House Judiciary Dems want panel to review gun silencer bill

House Judiciary Dems want panel to review gun silencer bill
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Democrats are asking the House Judiciary Committee to review at a sportsmen’s bill passed by another committee, which has a number of controversial gun provisions, including a measure making it easier to buy silencers.

The Sportsmen’s Heritage and Recreational Enhancement Act was approved by the House Natural Resources Committee, but Judiciary Democrats are asking their panel’s leaders to also look at the bill.


“[T}he bill also includes three titles relating to firearms that are in the jurisdiction of the Committee on the Judiciary,” ranking member John Conyers, Jr. (D-Mich.) and Rep. Sheila Jackson LeeSheila Jackson LeeOvernight Defense: Defense spending bill amendments target hot-button issues | Space Force already facing hurdles | Senators voice 'deep' concerns at using military lawyers on immigration cases Live coverage: Justice IG testifies before House on report criticizing FBI Merkley leads Dem lawmakers to border amid migrant policy outcry MORE (D-Texas) wrote in a Wednesday letter to Judiciary Chairman Bob GoodlatteRobert (Bob) William GoodlatteWill Congress ever hold our federal agencies accountable for contempt? Lots of love: Charity tennis match features lawmakers teaming up across the aisle Dems try to end hearing on bias against conservatives in tech MORE (R-Va.).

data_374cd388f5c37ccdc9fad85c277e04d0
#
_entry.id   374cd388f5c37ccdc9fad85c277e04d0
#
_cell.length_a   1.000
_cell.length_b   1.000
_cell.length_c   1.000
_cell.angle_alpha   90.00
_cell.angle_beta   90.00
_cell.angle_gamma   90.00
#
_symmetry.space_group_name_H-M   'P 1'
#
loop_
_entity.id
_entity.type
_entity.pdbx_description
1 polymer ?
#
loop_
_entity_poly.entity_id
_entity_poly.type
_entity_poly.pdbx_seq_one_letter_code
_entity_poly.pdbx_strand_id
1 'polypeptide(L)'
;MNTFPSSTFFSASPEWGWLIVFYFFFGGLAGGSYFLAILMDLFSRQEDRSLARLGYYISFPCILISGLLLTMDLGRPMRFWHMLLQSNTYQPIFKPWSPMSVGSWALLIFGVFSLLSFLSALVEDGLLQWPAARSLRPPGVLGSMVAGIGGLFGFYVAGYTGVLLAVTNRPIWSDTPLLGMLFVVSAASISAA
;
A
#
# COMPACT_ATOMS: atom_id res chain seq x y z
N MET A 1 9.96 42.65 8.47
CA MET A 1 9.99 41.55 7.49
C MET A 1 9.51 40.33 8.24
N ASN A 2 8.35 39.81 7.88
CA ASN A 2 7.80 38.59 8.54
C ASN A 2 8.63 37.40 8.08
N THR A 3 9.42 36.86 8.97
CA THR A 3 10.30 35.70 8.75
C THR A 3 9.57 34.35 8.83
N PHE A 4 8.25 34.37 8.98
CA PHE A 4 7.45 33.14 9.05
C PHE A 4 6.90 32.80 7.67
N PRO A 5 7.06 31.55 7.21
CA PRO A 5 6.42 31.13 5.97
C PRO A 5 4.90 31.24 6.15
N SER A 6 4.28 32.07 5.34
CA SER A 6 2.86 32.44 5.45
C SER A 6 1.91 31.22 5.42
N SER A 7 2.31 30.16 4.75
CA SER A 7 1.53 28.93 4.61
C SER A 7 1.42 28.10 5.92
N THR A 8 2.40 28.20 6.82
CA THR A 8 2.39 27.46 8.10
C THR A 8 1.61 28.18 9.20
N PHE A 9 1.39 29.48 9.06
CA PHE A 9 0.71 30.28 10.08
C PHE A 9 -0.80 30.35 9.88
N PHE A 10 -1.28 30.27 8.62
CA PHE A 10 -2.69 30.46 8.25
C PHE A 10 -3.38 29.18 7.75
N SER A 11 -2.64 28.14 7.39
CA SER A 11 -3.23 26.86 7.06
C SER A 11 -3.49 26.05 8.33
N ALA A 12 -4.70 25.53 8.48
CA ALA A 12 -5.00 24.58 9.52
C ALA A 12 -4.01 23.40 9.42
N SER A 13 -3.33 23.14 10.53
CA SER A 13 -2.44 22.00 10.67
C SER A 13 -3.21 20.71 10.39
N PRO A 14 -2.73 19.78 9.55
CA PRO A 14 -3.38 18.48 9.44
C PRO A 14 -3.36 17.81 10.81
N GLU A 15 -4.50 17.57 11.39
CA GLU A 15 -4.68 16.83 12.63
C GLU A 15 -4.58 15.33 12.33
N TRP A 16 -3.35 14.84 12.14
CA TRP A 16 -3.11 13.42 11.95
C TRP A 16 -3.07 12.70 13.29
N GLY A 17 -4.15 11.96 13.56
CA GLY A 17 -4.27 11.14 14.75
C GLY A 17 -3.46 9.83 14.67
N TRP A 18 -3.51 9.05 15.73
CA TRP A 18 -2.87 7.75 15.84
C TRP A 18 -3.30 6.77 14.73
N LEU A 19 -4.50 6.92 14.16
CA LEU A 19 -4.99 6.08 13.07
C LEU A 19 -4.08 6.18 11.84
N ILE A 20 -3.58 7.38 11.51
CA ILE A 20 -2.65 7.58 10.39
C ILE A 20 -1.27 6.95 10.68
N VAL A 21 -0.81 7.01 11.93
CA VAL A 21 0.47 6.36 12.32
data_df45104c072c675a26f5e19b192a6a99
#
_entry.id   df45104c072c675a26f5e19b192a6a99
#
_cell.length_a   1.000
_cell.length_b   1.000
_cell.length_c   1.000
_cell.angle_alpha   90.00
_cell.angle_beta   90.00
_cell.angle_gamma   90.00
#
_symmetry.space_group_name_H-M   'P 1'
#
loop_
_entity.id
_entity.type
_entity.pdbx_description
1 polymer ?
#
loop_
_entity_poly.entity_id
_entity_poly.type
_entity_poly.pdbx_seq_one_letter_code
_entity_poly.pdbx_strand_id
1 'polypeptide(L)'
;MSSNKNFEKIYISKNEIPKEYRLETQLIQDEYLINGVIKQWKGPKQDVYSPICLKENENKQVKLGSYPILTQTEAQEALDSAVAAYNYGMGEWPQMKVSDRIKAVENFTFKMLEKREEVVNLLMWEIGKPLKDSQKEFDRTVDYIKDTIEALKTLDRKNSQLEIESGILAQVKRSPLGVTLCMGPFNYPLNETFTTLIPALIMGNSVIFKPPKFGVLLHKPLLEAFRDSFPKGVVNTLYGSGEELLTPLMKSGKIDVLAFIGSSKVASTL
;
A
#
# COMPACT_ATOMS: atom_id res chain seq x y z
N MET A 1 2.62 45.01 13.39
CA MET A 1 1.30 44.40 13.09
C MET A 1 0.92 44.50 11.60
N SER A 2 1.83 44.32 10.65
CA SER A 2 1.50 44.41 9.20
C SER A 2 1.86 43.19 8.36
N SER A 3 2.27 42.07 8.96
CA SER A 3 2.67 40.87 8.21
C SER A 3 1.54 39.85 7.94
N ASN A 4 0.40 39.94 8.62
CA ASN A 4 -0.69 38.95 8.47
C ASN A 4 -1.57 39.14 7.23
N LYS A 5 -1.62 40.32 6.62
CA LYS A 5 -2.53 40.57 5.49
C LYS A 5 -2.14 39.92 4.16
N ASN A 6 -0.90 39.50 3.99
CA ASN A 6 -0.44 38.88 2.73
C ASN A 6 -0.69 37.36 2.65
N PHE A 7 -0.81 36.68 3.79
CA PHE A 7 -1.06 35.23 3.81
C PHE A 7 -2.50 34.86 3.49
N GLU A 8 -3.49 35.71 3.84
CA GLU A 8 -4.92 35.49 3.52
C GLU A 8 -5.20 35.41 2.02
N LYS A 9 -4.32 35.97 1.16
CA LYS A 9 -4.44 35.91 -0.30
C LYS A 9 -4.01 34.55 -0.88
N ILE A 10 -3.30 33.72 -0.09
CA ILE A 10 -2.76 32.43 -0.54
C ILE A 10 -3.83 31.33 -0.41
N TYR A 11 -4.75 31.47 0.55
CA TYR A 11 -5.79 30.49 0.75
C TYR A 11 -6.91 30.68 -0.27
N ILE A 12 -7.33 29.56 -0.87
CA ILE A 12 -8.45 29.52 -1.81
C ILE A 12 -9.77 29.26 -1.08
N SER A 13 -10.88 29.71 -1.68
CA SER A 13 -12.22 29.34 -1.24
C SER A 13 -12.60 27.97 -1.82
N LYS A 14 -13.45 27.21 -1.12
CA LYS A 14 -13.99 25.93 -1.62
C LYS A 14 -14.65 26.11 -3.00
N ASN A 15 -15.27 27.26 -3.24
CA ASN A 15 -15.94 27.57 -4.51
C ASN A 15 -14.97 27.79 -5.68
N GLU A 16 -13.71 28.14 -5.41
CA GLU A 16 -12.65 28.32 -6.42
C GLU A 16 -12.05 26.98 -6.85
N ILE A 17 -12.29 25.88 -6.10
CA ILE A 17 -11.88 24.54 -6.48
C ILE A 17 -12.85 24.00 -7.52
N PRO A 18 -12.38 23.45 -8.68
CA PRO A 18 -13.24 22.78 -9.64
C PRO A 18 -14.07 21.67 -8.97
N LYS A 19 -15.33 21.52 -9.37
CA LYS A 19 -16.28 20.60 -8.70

They said the measures would weaken interstate regulation of firearms, ease restrictions on silencer sales and make it easier to import some firearms from overseas.

The Democrats said those changes “would subject our citizens to an increased risk of gun violence.”

The gun silencer measure in the bill has attracted the most controversy.

Currently, buyers must register and undergo a comprehensive background check. But under the measure from Rep. Jeff Duncan (R-S.C.) buyers could buy a silencer with an instant background check.

Republicans say silencers are used primarily by sportsmen to prevent hearing loss.

But Democrats worry they could fall into the wrong hands and make it harder for law enforcement to detect and respond to shootings.

The measure has the support of the NRA, the nation’s most powerful gun rights lobby.

Having the Judiciary committee take up the bill would delay a potential floor vote.

It is unlikely though that Judiciary Republicans would review or delay the legislation.

“These proposals would significantly change current law and impact public safety, taking us in the wrong direction,” the Democrats' letter Wednesday said.